Cancer is an important disease in dogs and represents one of the major causes of canine death accounting for 27% of all deaths in purebred dogs in the UK in a recent mortality study. It is hard to know whether cancer in dogs is actually increasing. If it is, an increase in the diagnosis of cancer in dogs could be the result of improvements in health and welfare, which means that animals are living longer, and cancer is generally a disease of older age. Advances in veterinary medicine, particularly diagnostics and higher expectations of the pet owning public, are likely to result in an increased rate of diagnosis.

Similar to humans, many different types of naturally occurring cancer may affect dogs. Dogs live in our environment and eat similar food, and are thus exposed to similar risk.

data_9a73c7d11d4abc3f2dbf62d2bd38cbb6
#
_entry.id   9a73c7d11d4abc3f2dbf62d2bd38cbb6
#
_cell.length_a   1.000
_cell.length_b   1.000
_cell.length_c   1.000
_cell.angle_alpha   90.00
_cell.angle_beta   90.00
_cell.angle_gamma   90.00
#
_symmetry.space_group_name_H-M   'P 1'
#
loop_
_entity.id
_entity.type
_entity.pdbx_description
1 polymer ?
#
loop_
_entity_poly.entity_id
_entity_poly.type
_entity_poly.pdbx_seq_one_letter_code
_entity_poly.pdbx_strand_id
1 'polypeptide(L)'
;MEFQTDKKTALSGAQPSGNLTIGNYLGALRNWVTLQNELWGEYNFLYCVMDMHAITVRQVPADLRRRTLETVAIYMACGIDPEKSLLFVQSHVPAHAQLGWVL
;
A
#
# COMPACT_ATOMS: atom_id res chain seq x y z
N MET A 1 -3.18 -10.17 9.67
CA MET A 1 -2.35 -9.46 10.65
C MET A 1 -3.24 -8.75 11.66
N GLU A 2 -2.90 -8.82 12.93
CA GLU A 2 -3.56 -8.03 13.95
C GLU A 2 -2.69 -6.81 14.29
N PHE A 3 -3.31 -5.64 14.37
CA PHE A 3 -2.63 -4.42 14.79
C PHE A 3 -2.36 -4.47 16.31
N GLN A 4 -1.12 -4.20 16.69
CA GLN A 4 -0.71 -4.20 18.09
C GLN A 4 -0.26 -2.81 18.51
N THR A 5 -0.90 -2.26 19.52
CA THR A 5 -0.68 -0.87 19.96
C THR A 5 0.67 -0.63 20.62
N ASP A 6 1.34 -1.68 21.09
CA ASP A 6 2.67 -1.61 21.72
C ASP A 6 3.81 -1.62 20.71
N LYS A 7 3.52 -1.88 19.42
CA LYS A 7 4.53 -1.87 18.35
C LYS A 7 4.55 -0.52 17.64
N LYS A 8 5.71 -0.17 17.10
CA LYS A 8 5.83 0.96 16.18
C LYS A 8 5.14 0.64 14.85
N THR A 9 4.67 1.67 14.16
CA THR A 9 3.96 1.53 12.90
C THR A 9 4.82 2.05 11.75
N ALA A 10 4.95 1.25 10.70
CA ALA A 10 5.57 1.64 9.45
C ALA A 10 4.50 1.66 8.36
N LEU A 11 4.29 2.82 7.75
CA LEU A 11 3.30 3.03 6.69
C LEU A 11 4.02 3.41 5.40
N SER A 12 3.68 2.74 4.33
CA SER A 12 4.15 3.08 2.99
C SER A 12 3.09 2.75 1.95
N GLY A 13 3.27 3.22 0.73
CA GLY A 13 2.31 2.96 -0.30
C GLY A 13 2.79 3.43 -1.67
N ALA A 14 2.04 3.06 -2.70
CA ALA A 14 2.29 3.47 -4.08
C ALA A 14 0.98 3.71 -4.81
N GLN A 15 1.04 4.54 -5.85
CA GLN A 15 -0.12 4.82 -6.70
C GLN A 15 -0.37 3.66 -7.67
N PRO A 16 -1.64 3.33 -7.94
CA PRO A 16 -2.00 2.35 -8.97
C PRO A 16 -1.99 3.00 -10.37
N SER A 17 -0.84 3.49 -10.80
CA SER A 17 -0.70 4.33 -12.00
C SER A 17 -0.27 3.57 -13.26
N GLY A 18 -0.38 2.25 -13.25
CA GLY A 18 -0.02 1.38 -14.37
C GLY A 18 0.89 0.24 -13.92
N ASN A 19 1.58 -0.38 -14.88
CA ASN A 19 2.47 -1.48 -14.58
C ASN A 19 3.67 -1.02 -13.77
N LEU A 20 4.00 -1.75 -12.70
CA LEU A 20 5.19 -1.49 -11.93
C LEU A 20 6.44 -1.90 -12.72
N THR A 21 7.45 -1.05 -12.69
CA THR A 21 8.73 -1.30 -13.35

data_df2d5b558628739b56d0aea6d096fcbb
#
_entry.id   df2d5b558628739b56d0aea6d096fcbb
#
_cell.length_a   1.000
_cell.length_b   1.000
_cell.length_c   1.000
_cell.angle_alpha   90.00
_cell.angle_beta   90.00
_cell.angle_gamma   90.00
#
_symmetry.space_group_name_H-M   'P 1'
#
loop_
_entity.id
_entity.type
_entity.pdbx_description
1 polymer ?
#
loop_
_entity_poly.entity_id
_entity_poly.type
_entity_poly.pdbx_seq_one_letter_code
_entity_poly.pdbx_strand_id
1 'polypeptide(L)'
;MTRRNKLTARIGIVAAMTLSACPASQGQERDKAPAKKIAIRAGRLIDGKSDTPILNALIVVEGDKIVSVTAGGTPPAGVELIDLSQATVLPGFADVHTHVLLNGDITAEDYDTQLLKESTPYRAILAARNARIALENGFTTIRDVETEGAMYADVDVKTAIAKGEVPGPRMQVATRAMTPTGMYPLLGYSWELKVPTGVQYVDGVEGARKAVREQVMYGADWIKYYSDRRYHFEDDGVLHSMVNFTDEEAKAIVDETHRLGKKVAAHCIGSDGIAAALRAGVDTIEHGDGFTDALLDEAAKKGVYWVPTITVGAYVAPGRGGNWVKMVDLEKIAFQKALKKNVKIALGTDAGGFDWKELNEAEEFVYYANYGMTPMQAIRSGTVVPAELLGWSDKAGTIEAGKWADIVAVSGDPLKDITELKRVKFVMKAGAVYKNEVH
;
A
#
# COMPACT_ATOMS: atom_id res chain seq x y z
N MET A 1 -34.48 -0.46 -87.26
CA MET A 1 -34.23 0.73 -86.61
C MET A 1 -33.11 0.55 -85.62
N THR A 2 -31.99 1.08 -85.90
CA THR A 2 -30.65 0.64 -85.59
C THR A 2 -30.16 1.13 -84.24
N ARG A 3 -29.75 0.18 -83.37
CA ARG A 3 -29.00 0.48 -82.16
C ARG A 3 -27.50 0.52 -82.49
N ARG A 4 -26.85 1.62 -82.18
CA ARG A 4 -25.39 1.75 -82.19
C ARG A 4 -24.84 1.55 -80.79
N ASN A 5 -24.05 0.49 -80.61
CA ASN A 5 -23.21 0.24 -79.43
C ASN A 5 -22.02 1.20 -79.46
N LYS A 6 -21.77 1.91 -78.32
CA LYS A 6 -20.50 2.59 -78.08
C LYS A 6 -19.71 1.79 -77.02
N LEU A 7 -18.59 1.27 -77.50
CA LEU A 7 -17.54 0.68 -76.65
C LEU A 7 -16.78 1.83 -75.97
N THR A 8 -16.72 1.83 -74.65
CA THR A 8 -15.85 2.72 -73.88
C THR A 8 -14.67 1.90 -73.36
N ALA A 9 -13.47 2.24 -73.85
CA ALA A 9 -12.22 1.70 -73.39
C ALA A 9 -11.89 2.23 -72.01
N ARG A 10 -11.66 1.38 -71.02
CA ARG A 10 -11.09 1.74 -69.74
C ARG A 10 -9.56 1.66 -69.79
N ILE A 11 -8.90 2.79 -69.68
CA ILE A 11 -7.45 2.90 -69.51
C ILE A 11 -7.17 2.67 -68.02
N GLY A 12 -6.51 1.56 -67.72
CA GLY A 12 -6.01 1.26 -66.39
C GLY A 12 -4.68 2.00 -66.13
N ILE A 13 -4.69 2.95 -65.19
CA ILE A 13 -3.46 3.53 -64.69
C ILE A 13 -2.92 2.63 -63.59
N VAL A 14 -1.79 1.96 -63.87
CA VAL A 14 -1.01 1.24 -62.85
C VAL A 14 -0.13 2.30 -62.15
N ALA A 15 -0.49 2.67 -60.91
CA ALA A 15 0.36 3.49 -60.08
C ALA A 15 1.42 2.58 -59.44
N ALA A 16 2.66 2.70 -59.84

Canine cutaneous histiocytoma is one of the most common tumour types, followed by lipoma, adenoma, soft tissue sarcoma, mast cell tumour, osteosarcoma and lymphoma.

The increased rate of diagnosis of cancer in pets, and the increasing number of owners who want to create the best possible outcome for their pet, has driven the development of Ocoxin, a nutraceutical to help support patients during their treatments.

Ocoxin is high in activated antioxidants, and has been designed to help maintain a better quality of life for cancer patients, before, during & after treatment.

Until now, pet owners have had limited options to treat their pets when cancer has been diagnosed. Chemotherapy, pain relief and surgery are amongst common options currently offered. Ocoxin offers an additional positive step for nutritionally supporting their pet.

The main ingredients in Ocoxin are green tea extracts and other powerful antioxidants.

Ocoxin is easy for pet owners to give, as it’s a palatable oral solution.

Mast cell tumour